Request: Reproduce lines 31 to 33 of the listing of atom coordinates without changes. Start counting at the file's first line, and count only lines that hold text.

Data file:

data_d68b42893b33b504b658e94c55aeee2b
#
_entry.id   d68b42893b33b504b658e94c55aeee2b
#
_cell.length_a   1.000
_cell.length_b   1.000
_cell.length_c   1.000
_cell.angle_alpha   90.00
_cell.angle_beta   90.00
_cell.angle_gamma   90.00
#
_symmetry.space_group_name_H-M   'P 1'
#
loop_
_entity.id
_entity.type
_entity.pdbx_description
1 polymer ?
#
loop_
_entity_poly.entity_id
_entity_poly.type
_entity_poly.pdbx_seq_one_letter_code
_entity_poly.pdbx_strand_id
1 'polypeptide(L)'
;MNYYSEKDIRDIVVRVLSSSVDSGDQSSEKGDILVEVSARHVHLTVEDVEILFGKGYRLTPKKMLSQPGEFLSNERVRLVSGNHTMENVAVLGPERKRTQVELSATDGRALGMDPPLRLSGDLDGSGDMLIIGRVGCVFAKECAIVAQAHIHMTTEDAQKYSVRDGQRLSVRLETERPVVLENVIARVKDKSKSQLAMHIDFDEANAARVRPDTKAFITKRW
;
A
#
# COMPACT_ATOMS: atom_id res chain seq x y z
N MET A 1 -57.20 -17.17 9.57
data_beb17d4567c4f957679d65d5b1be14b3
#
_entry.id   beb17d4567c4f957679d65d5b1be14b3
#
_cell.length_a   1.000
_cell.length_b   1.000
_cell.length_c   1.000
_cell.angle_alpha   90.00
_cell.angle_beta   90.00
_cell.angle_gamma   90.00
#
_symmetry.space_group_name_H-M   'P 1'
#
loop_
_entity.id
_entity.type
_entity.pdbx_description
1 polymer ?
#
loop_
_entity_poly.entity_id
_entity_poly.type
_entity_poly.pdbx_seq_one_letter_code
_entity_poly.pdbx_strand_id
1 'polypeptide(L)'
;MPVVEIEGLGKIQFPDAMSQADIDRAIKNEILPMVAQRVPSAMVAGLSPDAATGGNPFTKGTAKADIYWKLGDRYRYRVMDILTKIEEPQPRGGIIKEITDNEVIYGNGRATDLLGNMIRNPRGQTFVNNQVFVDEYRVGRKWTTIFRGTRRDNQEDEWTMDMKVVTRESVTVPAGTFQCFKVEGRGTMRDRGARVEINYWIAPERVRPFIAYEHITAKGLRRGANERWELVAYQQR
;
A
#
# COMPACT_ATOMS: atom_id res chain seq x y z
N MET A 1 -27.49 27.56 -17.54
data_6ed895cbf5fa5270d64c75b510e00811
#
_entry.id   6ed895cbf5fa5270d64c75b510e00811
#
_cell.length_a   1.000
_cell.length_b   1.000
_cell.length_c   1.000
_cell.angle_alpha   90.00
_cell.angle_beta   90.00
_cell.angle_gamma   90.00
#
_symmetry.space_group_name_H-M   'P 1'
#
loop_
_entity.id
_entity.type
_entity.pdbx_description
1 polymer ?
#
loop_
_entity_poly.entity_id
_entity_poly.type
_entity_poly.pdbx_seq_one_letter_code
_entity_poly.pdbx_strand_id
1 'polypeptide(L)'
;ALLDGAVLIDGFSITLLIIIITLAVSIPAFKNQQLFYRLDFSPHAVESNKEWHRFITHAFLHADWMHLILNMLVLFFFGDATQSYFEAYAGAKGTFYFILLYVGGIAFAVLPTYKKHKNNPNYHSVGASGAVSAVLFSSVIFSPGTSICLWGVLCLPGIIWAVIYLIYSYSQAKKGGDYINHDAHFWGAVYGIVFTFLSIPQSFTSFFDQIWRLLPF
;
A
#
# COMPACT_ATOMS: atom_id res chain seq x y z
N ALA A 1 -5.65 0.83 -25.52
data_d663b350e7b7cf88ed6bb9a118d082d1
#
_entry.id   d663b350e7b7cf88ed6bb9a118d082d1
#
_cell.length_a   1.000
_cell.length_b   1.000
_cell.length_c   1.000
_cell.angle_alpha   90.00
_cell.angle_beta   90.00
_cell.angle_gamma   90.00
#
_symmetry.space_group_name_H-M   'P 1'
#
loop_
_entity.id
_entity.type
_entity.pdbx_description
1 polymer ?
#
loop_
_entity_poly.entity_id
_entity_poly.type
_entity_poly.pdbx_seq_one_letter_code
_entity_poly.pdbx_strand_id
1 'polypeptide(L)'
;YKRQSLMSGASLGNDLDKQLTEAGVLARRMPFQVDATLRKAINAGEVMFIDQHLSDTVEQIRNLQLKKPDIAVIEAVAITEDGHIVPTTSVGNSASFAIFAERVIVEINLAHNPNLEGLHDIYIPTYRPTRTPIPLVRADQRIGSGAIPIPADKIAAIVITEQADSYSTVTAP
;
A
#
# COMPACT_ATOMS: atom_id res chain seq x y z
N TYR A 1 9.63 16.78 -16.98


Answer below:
N MET A 1 -57.20 -17.17 9.57
data_beb17d4567c4f957679d65d5b1be14b3
#